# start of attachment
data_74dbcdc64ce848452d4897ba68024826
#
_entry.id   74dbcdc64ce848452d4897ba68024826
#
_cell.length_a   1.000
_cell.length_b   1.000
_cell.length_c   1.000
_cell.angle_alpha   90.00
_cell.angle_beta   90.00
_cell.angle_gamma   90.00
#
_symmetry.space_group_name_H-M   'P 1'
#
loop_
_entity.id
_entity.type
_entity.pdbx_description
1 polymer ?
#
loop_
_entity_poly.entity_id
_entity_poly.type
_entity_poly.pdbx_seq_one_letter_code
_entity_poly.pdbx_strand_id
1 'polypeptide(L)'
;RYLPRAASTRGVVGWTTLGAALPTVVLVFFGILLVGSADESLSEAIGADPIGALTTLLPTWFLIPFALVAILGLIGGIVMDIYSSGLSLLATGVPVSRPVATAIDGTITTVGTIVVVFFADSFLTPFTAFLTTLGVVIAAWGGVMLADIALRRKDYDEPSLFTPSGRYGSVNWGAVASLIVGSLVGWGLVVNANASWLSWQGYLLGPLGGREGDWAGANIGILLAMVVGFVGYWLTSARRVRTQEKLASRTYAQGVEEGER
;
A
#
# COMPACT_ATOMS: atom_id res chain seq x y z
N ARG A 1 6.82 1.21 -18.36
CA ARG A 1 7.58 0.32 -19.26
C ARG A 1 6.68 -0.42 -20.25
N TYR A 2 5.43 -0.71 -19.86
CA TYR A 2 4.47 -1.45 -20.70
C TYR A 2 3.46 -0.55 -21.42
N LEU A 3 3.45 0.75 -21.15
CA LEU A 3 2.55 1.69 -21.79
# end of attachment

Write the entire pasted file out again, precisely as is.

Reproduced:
data_74dbcdc64ce848452d4897ba68024826
#
_entry.id   74dbcdc64ce848452d4897ba68024826
#
_cell.length_a   1.000
_cell.length_b   1.000
_cell.length_c   1.000
_cell.angle_alpha   90.00
_cell.angle_beta   90.00
_cell.angle_gamma   90.00
#
_symmetry.space_group_name_H-M   'P 1'
#
loop_
_entity.id
_entity.type
_entity.pdbx_description
1 polymer ?
#
loop_
_entity_poly.entity_id
_entity_poly.type
_entity_poly.pdbx_seq_one_letter_code
_entity_poly.pdbx_strand_id
1 'polypeptide(L)'
;RYLPRAASTRGVVGWTTLGAALPTVVLVFFGILLVGSADESLSEAIGADPIGALTTLLPTWFLIPFALVAILGLIGGIVMDIYSSGLSLLATGVPVSRPVATAIDGTITTVGTIVVVFFADSFLTPFTAFLTTLGVVIAAWGGVMLADIALRRKDYDEPSLFTPSGRYGSVNWGAVASLIVGSLVGWGLVVNANASWLSWQGYLLGPLGGREGDWAGANIGILLAMVVGFVGYWLTSARRVRTQEKLASRTYAQGVEEGER
;
A
#
# COMPACT_ATOMS: atom_id res chain seq x y z
N ARG A 1 6.82 1.21 -18.36
CA ARG A 1 7.58 0.32 -19.26
C ARG A 1 6.68 -0.42 -20.25
N TYR A 2 5.43 -0.71 -19.86
CA TYR A 2 4.47 -1.45 -20.70
C TYR A 2 3.46 -0.55 -21.42
N LEU A 3 3.45 0.75 -21.15
CA LEU A 3 2.55 1.69 -21.79